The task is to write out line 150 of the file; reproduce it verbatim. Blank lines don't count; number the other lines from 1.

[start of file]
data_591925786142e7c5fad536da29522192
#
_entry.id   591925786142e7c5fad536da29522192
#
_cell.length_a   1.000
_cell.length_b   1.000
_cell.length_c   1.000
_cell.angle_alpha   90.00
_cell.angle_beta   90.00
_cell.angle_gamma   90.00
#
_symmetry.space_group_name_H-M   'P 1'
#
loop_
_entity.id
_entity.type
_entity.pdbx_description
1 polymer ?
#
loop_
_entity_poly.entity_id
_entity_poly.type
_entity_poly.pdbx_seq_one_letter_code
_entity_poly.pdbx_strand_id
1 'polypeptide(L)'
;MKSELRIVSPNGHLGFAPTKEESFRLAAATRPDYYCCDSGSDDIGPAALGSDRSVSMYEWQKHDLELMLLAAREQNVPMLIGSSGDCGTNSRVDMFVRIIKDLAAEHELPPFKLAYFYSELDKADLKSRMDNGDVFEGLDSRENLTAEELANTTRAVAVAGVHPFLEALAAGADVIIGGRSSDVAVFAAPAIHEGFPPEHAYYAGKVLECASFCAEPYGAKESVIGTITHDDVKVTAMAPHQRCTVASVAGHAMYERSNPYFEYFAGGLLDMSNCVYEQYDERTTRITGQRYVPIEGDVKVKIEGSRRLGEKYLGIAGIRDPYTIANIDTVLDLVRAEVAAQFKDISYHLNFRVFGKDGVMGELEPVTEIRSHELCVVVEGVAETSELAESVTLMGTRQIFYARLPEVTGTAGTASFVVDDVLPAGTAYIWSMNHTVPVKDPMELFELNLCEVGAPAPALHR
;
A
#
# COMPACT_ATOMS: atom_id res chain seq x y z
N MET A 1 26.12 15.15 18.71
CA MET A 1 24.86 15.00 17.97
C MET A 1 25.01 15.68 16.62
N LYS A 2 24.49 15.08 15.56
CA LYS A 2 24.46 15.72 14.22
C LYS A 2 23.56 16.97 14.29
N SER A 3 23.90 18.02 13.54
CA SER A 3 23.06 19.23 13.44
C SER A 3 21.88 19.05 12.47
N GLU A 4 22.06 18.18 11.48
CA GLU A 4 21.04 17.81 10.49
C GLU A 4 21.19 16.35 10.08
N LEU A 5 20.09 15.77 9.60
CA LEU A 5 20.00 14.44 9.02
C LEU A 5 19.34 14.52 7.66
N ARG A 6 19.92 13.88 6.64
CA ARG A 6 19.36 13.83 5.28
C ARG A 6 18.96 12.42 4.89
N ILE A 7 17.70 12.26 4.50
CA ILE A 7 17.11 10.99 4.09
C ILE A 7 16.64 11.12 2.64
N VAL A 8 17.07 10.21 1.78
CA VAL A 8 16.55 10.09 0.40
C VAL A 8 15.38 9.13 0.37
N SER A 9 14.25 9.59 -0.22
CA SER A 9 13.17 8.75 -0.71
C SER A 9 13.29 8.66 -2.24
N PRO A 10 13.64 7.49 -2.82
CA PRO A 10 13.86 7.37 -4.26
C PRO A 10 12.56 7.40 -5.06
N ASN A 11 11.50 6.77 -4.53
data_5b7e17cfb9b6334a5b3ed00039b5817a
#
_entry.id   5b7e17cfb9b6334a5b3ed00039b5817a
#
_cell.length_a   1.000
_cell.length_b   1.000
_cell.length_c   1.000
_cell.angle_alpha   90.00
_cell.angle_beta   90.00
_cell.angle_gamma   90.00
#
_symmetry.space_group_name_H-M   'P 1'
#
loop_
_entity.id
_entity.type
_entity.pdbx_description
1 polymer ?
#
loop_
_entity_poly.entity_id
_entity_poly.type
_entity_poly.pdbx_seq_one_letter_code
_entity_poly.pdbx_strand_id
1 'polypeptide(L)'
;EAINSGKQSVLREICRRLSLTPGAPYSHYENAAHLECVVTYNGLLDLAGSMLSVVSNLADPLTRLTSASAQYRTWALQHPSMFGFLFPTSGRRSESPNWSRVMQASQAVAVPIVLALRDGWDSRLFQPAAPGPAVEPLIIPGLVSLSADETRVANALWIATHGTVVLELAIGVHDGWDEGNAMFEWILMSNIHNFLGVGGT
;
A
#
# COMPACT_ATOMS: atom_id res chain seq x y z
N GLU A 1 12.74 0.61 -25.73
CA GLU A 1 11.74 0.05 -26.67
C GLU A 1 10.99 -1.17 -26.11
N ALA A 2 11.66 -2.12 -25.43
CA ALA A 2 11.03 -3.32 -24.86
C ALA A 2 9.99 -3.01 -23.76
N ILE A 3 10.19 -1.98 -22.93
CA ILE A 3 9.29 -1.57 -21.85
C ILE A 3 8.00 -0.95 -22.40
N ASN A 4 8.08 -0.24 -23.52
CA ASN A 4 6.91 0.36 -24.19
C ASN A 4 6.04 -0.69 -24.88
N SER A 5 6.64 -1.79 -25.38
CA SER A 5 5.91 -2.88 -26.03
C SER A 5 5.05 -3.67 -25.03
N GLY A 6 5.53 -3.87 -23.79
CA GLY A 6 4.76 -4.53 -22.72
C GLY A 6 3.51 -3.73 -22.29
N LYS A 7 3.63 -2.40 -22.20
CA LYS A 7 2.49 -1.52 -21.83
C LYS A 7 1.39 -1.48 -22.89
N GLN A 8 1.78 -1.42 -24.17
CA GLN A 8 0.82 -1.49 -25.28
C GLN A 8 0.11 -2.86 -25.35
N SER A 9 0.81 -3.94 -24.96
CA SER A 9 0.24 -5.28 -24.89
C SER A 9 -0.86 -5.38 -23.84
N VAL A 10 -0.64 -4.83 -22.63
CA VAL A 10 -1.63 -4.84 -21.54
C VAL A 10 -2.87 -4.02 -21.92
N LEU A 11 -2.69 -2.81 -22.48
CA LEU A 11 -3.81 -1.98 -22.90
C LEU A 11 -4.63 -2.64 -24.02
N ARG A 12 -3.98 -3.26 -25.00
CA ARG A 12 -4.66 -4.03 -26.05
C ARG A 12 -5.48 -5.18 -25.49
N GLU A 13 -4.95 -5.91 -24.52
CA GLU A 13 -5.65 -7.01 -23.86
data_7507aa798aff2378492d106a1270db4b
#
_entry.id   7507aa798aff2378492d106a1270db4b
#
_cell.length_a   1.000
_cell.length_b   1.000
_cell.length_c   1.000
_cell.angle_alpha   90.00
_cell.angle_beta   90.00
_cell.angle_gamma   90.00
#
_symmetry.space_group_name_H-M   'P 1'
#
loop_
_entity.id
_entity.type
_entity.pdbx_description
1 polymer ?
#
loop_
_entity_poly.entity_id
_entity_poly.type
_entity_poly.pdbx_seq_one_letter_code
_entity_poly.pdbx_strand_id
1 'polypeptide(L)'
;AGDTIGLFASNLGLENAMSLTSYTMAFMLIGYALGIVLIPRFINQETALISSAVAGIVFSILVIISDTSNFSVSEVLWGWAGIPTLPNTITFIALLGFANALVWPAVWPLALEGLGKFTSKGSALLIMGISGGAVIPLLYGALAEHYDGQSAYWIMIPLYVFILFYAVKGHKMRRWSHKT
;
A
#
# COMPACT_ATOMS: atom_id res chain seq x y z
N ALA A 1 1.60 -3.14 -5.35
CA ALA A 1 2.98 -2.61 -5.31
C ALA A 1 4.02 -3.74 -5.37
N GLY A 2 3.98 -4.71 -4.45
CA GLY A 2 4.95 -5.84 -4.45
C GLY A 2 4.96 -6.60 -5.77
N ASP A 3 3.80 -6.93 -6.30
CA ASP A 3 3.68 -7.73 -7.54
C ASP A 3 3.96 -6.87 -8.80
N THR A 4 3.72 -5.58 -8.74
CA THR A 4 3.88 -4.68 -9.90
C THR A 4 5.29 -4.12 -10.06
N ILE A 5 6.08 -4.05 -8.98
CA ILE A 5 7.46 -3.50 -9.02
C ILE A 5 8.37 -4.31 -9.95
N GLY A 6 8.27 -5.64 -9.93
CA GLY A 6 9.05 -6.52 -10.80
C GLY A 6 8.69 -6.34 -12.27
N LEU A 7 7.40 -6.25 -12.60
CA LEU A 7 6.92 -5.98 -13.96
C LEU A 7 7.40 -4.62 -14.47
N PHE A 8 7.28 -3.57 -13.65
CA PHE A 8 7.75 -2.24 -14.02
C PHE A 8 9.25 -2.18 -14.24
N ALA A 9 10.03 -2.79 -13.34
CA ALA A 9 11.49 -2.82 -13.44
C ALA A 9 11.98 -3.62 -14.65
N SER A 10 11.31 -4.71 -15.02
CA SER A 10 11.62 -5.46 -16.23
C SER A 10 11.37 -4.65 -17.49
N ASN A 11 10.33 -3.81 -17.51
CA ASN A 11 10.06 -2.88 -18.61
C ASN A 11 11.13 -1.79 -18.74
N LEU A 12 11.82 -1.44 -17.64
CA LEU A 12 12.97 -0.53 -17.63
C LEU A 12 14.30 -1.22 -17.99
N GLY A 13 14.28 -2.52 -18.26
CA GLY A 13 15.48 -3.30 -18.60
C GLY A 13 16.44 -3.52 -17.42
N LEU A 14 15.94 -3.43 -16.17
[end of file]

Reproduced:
_entity_poly.entity_id